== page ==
Home from the Investigator’s Meeting

I’ve been assigned another study and attended a kickoff and Investigator Meeting on the East Coast last week. As I mentioned in my last post, an Investigator’s Meeting is basically a chance to get all the doctors and staff together at one venue with the sponsor (usually a fancy hotel or somewhere fun) so that all the details of the study protocol can be reviewed and everyone’s questions get answered. Also, because a lot of money is spent at these meetings to woo, wine, and dine the Principal Investigators (PIs), the meeting has the bonus effect of getting everyone psyched up and excited/competitive about enrolling in the study.

For my new study (it is a high cholesterol drug therapy study) I will have 11 sites each of which needs to be visited at least every 4 weeks depending on enrollment. There are 60 PIs total and 4 other CRAs but I am the only one on the West Coast. I am lucky that 7 of my sites are located near one another in LA so I can combine my visits into longer trips and not have to fly so often. I also have 2 sites in Phoenix, a site in Seattle, and a site 1.5 hrs drive East of my house. In any case, this is a heavy site load but luckily it is a straightforward study and the PIs seem to be both experienced and motivated.

Electronic Patient Diary
An electronic patient diary looks just
like a little PDA and the patient gets
an alarm to remind them it is time
to take their medicine or fill out a
little outcomes summary. This data
gets sent in via the telephone or
loaded into a computer and is used
in the study analysis.

The trial leverages some cool technology such as an electronic data capture system (so CRFs go into the computer in an EDC system rather than on triplicate forms) and the patients all get electronic diaries (little palm pilot devices) so they can capture adverse events and be reminded when it is time to take their medicine, plus the medicine (Investigational Product – IP) comes in blister packs one week at a time, so drug accountability should be a cinch thanks to this clever packaging. This is a proof of concept study so there are 6 different study arms (some patients get placebo, some get the real drug, some get a mix of both…) and only 275 subjects will be enrolled. The subjects take their meds for around 7 weeks. Recruitment is anticipated to end in mid-April so it is a really short enrollment period. The Inclusion exclusion criteria are very tight so a high number of screen failures are expected (up to 800). Luckily, screen failures will not get their own casebooks but just be captured in the Integrated Voice Response System (IVRS) web portal.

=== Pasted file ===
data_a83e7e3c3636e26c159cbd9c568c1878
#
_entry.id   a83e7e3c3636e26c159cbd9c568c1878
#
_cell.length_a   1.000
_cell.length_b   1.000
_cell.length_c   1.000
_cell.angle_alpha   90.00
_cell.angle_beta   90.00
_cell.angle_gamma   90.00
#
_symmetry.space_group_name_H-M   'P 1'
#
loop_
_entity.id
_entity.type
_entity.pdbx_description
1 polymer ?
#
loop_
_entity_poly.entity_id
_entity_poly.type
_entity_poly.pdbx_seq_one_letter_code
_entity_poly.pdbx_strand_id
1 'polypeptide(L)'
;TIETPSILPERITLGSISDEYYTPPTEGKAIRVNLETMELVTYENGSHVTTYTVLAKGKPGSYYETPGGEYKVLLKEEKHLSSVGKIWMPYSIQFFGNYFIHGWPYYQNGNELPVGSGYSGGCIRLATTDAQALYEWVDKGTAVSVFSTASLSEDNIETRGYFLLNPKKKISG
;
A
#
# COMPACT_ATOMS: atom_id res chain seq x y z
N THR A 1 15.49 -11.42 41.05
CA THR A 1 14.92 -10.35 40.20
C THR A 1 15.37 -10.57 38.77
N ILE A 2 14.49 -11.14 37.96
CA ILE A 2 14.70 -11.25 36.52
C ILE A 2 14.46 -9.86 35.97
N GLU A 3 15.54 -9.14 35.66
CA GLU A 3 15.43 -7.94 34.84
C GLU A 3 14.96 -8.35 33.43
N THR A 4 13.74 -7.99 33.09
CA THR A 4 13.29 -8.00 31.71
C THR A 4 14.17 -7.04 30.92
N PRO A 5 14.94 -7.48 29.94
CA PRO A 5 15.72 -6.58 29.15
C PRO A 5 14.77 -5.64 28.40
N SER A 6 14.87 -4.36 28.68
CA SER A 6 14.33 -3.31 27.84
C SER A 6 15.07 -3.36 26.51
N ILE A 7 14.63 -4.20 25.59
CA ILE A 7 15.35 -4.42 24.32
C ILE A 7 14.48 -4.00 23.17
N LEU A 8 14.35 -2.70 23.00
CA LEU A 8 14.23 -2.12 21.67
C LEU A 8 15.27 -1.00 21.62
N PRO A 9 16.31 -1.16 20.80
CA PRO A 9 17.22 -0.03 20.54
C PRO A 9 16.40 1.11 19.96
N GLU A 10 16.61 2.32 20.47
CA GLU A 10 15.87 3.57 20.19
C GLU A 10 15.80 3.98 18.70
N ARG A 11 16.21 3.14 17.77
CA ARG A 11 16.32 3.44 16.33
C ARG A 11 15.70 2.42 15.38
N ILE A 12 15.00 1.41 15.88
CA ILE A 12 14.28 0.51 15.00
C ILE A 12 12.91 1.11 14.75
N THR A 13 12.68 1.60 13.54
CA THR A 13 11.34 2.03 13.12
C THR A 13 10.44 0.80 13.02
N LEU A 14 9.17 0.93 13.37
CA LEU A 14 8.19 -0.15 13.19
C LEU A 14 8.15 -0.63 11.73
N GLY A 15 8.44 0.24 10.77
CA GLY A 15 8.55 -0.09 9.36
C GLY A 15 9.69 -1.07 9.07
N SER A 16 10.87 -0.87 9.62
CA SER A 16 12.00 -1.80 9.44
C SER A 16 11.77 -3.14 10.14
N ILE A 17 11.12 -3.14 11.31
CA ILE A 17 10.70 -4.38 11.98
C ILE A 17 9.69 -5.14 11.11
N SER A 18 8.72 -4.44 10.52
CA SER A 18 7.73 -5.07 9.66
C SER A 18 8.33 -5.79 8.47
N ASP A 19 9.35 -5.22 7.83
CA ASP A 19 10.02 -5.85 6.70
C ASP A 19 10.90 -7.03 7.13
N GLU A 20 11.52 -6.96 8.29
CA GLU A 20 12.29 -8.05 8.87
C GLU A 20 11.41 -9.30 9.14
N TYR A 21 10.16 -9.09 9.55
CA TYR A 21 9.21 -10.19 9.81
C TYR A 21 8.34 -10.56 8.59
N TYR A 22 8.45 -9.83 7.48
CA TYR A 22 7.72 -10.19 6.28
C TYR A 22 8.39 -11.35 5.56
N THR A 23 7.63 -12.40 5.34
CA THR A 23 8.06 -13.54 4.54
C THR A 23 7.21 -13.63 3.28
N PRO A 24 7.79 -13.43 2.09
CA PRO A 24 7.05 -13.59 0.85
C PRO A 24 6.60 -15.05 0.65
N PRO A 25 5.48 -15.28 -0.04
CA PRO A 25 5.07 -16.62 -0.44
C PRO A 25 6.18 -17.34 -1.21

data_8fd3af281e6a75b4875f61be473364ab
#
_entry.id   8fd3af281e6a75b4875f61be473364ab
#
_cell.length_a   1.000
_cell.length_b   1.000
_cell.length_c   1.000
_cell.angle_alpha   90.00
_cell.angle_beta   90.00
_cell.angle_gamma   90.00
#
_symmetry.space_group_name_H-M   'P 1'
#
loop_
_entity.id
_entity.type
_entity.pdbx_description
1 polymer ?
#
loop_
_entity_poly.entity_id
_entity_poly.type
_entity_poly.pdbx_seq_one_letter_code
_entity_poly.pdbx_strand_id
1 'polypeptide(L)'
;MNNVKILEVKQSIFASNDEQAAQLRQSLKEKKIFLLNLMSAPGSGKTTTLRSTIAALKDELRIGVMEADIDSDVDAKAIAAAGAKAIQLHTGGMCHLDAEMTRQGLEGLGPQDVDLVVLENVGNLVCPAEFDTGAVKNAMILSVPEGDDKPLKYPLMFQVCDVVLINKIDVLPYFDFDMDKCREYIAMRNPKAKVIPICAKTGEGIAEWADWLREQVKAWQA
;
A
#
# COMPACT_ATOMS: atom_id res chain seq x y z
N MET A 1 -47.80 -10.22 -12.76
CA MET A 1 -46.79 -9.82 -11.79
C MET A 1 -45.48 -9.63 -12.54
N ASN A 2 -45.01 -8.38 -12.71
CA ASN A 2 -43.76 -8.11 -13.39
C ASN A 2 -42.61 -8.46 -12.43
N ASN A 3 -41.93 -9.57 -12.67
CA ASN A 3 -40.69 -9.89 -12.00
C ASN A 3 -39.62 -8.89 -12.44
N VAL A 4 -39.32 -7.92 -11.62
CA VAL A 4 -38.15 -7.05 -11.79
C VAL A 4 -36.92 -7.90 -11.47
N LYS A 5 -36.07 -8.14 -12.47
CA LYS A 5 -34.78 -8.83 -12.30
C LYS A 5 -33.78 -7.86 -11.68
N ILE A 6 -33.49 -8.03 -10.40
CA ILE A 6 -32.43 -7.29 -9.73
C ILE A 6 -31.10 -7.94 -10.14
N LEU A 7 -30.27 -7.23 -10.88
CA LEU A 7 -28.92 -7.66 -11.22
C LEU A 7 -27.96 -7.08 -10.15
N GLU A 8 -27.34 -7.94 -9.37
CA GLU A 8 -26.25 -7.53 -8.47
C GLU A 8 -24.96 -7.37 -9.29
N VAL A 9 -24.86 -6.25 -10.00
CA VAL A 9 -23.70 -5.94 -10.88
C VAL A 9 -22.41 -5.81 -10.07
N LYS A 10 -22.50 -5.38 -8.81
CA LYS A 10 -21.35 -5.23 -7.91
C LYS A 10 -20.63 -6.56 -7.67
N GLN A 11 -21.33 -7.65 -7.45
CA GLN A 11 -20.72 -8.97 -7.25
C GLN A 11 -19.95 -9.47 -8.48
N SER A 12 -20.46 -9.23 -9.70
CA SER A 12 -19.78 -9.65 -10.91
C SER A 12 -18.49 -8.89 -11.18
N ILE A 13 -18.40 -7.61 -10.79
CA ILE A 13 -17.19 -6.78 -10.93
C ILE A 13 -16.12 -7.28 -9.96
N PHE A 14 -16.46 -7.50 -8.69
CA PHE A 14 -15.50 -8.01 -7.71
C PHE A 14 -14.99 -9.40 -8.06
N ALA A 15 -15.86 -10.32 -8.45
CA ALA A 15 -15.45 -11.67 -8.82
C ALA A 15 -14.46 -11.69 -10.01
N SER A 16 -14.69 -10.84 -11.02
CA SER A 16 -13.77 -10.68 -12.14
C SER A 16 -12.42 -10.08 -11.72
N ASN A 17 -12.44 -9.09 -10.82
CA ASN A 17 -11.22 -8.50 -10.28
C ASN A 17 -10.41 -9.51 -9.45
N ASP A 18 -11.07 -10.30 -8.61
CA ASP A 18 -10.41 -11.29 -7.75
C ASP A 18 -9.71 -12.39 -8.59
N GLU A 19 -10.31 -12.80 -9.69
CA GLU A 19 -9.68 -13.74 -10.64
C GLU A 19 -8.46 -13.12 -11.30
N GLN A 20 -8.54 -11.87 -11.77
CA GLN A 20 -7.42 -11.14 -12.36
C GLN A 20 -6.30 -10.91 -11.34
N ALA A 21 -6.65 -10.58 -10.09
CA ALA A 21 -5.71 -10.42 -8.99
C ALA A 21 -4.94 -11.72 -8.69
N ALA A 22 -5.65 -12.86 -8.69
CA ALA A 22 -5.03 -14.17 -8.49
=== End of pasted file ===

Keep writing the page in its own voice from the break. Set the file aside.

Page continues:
In my next post I will tell you more about how to prepare for a CRA interview and what types of questions you can expect to be asked. Then I will post about Routine Monitoring Visits, as promised. Let me know if there are other topics that are of interest to you by emailing me or leaving me a comment here and I will be sure to address them in future posts.

About The Author

The Lead CRA

Nadia started The Lead CRA blog in 2007. She is now lead author for ClinOps Toolkit. Nadia is currently working as a Clinical Program Manager at a small specialty pharmaceutical company in the San Francisco Bay Area. You can reach Nadia via email at [email protected] anytime.

1 Comment

  • Anonymous

    January 27, 2010

    It is very interesting for me to read that article. Thanx for it. I like such themes and everything connected to them. BTW, try to add some pics :).

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